Lonely Me: A Pastoral Perspective

August 15, 2011

Lonely Me

I am lonely. Any echo in your own heart, or is it just me? Those who know me casually might be surprised to see such a confession. After all, I am a pastor leading a bustling church, and my life is a swirl of people and relationships. On any given night, there are hundreds of homes I could call or stop by for a warm welcome. I am living proof that you can be lonely in a crowd.

Deep levels of friendship can be more difficult as a pastor. Recently I was talking to one gregarious senior pastor who spent years as a youth pastor and made friends very easily. Now as a senior pastor he is befuddled at how challenging friendships are. He feels lonely, too.

Perhaps I am lonely because I am single. We singles live with the hope that a spouse will eliminate the lonely ache. For those of us who would like to be married, one of our favorite verses is Genesis 2:18, “It is not good that man be alone.” While the church provides wonderful relational blessings, the absence of daily companionship is a difficult trial for singles. We may think a spouse is what is missing. Is it?

Our emotions can help if we hear them properly. In this way, loneliness is not an enemy or a scourge but a friend and a kind of helpful companion. When I feel lonely, I am feeling powerful theological truth in my soul. Why?

Made for Deep Intimacy with My God

Loneliness has an edge to it. Its sting comes from the reality of God’s image stamped on us. As Genesis 1:27 makes clear, from the inception of our being and design, we were made by God and for God. This provides us with a spiritual and relational capacity to relate to God that only God can fill and satisfy.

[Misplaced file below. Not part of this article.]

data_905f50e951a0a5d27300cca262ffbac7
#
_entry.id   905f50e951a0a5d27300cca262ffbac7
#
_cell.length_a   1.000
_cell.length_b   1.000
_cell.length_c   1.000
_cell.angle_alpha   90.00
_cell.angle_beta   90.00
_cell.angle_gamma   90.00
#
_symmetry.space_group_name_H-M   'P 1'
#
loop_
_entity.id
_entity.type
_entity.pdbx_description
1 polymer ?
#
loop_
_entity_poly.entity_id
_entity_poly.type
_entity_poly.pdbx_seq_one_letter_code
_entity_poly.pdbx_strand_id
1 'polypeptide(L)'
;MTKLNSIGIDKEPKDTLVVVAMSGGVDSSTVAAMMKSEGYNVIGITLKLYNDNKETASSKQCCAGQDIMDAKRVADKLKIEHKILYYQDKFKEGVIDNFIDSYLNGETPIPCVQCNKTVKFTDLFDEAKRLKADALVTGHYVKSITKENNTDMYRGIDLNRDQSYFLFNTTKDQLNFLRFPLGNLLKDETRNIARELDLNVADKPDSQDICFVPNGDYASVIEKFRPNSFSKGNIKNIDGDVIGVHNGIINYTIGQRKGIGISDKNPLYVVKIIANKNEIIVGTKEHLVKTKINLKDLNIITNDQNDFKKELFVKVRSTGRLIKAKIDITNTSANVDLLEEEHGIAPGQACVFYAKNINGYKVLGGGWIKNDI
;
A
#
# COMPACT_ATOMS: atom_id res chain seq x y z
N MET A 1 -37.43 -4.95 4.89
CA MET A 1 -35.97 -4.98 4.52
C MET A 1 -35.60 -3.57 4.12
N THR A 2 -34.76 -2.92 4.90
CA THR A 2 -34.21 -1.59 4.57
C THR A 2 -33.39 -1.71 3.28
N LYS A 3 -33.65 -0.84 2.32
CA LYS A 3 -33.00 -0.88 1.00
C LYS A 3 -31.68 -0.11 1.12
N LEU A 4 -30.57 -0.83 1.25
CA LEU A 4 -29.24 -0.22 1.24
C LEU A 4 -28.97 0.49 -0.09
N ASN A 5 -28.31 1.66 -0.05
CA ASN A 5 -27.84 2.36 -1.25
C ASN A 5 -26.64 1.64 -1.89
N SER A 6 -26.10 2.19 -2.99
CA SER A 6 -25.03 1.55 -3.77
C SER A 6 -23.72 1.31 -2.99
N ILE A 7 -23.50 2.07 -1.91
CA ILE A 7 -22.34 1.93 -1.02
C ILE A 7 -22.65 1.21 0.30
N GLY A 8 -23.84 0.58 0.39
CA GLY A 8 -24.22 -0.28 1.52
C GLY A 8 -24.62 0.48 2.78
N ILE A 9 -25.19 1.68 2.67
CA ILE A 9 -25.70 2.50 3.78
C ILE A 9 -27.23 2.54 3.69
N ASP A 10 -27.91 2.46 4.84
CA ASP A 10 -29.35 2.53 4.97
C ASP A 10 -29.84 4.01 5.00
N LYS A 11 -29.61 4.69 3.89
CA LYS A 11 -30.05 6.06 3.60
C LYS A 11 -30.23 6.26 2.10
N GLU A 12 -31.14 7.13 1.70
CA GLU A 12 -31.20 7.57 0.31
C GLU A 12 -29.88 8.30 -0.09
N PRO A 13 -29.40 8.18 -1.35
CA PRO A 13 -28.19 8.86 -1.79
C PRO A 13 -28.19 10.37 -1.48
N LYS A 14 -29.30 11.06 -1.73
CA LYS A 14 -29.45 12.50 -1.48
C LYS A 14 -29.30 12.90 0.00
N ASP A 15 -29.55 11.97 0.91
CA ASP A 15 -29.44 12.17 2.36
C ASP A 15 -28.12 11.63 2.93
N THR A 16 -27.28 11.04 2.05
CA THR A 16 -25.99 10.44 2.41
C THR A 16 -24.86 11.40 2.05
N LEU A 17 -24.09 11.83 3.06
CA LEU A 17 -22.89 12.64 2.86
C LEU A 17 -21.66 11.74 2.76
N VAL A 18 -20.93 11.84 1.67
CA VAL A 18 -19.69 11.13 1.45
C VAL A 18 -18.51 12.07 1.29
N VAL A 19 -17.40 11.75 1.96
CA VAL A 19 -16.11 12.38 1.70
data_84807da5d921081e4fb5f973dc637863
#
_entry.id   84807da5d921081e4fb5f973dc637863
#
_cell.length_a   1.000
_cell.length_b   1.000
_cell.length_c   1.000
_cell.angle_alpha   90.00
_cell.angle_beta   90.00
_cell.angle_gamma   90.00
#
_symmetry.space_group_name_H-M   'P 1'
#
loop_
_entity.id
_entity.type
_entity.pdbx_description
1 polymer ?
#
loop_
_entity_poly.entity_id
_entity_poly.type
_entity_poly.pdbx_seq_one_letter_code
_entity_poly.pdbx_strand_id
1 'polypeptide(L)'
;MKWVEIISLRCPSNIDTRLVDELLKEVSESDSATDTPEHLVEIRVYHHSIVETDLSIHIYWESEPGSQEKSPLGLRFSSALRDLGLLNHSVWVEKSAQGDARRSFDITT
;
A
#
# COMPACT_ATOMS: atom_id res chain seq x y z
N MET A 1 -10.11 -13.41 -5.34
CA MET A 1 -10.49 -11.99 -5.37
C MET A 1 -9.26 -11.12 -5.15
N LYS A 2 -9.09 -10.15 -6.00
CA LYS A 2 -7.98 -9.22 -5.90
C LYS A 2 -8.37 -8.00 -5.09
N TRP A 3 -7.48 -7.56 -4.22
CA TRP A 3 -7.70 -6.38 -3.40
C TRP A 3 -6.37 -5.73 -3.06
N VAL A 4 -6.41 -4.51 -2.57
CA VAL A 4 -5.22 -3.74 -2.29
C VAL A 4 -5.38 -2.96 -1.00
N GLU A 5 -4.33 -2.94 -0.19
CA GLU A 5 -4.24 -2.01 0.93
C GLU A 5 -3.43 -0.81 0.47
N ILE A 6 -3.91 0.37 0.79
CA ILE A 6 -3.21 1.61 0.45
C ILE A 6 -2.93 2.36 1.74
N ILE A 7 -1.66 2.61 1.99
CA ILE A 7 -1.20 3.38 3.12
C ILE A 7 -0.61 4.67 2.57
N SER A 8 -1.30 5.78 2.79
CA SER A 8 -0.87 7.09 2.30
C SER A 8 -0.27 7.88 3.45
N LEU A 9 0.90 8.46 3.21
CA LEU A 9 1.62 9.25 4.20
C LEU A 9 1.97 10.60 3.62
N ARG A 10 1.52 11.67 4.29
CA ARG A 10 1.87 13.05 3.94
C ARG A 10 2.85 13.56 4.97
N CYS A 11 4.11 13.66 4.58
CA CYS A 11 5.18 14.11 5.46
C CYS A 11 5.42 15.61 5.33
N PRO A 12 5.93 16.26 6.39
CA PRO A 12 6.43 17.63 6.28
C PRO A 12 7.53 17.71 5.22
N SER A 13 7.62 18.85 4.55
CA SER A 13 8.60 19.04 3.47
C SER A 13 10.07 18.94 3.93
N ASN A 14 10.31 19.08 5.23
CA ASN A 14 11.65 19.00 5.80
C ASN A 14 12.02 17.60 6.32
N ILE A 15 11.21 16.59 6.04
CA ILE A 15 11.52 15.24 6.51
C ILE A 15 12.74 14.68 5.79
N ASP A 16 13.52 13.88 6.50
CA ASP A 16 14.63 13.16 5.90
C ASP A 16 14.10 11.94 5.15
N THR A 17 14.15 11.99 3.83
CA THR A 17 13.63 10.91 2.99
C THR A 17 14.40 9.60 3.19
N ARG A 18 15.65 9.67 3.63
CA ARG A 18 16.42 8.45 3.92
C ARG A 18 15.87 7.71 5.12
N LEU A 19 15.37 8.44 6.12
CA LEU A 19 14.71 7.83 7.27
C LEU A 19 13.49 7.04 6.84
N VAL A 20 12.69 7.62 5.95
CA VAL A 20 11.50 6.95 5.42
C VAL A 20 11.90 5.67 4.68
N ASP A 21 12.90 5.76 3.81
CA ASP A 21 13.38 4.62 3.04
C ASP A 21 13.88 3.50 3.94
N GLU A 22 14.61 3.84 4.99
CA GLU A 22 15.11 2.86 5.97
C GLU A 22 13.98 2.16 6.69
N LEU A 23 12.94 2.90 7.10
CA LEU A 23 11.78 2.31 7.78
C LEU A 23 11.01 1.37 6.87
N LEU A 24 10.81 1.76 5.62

As Augustine famously said, “Our hearts are restless until they find their rest in thee.” We tend to wrongly interpret why we feel as we do. We think we need ______________(fill in the blank) for the ache to go away, but all of these _____________ (s) are shadows of the reality. Friends and other companions may be a wonderful blessing, but they are neither ultimate nor adequate for a heart made for God. Loneliness acts like a divine sticky note that says, “Don’t forget for whom you were made.”

For those of us who struggle more intensely with loneliness, what I am about to say may seem delusional. However I share this out of my own struggle to overcome and make sense of this powerful emotion.

Embrace Loneliness as a Guide and Friend

We look at loneliness as an enemy to be avoided at all costs. But this side of redemption’s consummation, our lives will never be free from loneliness. God uses it to get our attention. So when a wave of loneliness hits, I try to consciously think, Why do I feel this way? I feel this way because I was made for God. Following the counsel of Elisabeth Elliot, I turn my loneliness into solitude and my solitude into prayer.

In this way, loneliness ceases to be a devil to us. Actually, it becomes a guide and a friend. But this is only true when we respond to it in the way that God intends. If we go on a shopping spree or eat chocolates or sit and stew over the person who left us, we stunt loneliness’ profound ability to deepen our walk with God.

Battle “Aloneness” with the Power of Community

There is a difference between “aloneness” and loneliness. God didn’t intend man to be alone. This is why he created Eve and marriage. This is why he instituted the family. This is why the church is called a body. God doesn’t want anyone to be alone. Solitary confinement is for prisons, not the church.

The church is designed by God to be a place of belonging (Rom. 12:5). We are the family of God. But we will be a lonely family as long as we come expecting everybody else to meet our needs. We overcome loneliness when we forget ourselves and become concerned with other people and their needs, especially people we don’t perceive as able to meet our needs.